Monday, June 8, 2015
Forbes Living Looks at the Graying Workforce
Workers aged 50 to 59 grew by 28 percent in the last decade. The percentage of workers between the ages of 60 and 69 also grew but at a larger 72 percent. Older workers are being hired and keeping jobs at better rates than the younger generations. Forbes Living looks at the graying workforce in
The AARP found that more than 35 percent of the workforce is expected to be more than 50 years old by the year 2022. That is only seven years away. Older workers bring a career’s worth of experience to the workforce. With long resumes and an impressive list of skills, it would be foolish for any employer to overlook the 62 year old for a younger worker. Employees who have matured bring less risk to the business. The mature worker also brings a lifetime of contacts and possible industry open door opportunities. Younger workers have not had a chance of developing those needed career prizes.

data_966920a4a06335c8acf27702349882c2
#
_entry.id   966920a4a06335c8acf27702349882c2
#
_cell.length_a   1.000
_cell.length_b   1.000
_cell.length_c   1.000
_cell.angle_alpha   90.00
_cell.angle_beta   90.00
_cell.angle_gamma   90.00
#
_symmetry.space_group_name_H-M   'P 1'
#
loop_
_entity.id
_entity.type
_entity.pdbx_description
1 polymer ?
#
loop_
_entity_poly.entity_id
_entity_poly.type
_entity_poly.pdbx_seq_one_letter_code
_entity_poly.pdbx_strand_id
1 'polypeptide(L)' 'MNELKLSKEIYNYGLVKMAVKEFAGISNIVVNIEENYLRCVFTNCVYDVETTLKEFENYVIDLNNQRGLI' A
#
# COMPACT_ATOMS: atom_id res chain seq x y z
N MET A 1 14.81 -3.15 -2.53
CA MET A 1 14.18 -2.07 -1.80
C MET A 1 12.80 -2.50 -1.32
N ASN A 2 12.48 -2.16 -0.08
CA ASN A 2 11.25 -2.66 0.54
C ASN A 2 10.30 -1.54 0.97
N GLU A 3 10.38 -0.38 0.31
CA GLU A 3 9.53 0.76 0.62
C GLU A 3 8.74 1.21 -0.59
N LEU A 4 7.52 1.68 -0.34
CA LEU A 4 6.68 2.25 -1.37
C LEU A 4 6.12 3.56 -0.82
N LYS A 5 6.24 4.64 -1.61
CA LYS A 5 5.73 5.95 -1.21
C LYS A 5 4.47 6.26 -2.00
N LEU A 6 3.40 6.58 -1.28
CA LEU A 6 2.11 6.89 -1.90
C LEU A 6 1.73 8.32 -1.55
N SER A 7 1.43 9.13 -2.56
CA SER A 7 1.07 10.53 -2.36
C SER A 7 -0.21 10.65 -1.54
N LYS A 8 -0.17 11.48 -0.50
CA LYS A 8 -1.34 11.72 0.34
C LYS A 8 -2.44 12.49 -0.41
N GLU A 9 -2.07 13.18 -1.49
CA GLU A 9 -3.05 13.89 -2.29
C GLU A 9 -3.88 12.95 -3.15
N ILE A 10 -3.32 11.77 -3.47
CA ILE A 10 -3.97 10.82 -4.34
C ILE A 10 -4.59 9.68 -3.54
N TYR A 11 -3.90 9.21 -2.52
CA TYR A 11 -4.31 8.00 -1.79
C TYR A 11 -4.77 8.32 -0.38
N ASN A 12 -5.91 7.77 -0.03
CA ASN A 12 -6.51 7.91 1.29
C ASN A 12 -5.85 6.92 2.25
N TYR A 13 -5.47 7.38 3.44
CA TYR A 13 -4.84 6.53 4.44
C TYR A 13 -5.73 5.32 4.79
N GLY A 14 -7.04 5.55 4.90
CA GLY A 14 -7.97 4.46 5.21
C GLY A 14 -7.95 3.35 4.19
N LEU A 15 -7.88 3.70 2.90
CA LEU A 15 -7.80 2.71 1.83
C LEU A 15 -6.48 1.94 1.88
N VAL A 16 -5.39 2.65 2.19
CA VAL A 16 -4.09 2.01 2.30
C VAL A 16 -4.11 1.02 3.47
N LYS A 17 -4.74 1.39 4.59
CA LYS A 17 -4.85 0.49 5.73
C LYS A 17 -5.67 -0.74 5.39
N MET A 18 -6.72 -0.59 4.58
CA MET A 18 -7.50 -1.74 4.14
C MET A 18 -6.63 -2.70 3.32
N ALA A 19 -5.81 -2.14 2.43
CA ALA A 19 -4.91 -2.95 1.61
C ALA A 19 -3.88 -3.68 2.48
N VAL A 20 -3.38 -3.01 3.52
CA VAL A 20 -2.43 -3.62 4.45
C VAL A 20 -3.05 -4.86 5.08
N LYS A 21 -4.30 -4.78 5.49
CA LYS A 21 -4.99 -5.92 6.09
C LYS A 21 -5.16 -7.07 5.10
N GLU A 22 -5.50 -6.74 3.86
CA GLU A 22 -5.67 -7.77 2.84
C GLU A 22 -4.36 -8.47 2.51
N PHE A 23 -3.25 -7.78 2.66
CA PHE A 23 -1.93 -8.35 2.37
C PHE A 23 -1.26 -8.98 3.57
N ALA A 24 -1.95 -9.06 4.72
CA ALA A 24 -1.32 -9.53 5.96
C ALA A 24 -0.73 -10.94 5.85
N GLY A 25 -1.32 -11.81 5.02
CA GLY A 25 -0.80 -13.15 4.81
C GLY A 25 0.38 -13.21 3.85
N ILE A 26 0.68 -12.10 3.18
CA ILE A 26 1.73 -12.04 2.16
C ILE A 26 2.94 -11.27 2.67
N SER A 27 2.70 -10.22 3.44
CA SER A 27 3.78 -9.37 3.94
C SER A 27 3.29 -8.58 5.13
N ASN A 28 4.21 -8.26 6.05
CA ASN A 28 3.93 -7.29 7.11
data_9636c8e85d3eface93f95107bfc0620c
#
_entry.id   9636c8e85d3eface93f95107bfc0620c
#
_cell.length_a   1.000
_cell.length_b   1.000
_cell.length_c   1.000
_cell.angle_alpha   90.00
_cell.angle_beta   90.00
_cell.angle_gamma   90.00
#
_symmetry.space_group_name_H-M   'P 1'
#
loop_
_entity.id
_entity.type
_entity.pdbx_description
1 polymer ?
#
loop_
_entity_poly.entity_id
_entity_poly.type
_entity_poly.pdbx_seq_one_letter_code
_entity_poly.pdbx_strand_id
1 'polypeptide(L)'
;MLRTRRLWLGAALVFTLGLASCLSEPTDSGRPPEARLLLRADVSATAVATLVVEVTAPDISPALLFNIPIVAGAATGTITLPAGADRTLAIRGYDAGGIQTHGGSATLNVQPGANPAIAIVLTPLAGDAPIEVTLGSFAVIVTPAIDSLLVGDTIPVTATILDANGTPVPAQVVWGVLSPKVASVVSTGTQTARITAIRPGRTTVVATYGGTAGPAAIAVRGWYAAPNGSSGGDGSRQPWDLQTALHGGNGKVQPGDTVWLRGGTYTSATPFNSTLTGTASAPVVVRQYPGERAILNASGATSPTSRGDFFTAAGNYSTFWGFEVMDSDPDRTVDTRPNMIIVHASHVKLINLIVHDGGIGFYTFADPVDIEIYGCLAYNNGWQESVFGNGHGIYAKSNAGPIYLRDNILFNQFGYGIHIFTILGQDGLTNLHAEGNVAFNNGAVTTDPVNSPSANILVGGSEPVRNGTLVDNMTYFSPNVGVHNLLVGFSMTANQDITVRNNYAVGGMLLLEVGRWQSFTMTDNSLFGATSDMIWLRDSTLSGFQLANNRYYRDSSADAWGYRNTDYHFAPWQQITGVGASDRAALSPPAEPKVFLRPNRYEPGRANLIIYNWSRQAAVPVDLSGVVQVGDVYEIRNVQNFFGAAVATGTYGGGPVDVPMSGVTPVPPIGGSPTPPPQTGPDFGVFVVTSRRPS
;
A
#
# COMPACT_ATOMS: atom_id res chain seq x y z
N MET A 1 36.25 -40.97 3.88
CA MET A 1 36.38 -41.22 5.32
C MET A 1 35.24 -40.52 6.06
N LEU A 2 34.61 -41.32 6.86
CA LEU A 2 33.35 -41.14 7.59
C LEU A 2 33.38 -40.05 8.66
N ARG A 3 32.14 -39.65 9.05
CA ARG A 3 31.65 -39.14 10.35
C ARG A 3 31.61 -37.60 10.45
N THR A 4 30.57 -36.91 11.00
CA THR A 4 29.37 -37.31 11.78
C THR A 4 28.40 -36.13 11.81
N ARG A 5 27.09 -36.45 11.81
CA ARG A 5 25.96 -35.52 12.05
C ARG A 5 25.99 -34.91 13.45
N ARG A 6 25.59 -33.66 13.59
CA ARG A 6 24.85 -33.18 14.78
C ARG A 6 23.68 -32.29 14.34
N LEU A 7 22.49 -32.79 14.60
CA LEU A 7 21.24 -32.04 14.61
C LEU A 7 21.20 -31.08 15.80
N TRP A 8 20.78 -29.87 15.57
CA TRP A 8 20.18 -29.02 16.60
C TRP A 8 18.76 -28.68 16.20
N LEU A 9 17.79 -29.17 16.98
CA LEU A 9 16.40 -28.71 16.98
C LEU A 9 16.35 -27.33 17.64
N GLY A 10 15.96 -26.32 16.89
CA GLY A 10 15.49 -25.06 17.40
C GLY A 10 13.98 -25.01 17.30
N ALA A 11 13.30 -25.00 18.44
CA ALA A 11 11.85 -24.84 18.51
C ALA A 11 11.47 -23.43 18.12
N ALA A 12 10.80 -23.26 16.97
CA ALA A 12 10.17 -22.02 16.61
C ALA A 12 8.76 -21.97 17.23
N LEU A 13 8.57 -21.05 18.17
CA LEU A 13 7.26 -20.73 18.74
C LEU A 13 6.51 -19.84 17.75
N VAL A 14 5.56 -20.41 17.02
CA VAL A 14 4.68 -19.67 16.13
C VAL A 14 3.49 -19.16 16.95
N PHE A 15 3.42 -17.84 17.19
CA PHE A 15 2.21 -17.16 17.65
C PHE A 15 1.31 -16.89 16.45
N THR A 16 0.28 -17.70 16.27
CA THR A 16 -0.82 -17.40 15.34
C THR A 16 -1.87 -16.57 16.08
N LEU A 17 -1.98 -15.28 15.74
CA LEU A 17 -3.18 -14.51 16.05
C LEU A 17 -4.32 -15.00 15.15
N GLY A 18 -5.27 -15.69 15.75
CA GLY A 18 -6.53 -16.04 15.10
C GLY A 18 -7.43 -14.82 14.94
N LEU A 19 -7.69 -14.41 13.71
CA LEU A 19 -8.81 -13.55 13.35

Forbes Living TV suggests keeping the older worker on the payroll as long as possible so they can continue to contribute and guide the next generation. Many younger staff members may not think the business lessons learned 30 or more years ago are valid. But they are valid in many more ways the younger generations have not considered. The mature, older employee is a valued asset in any line of business and in any position.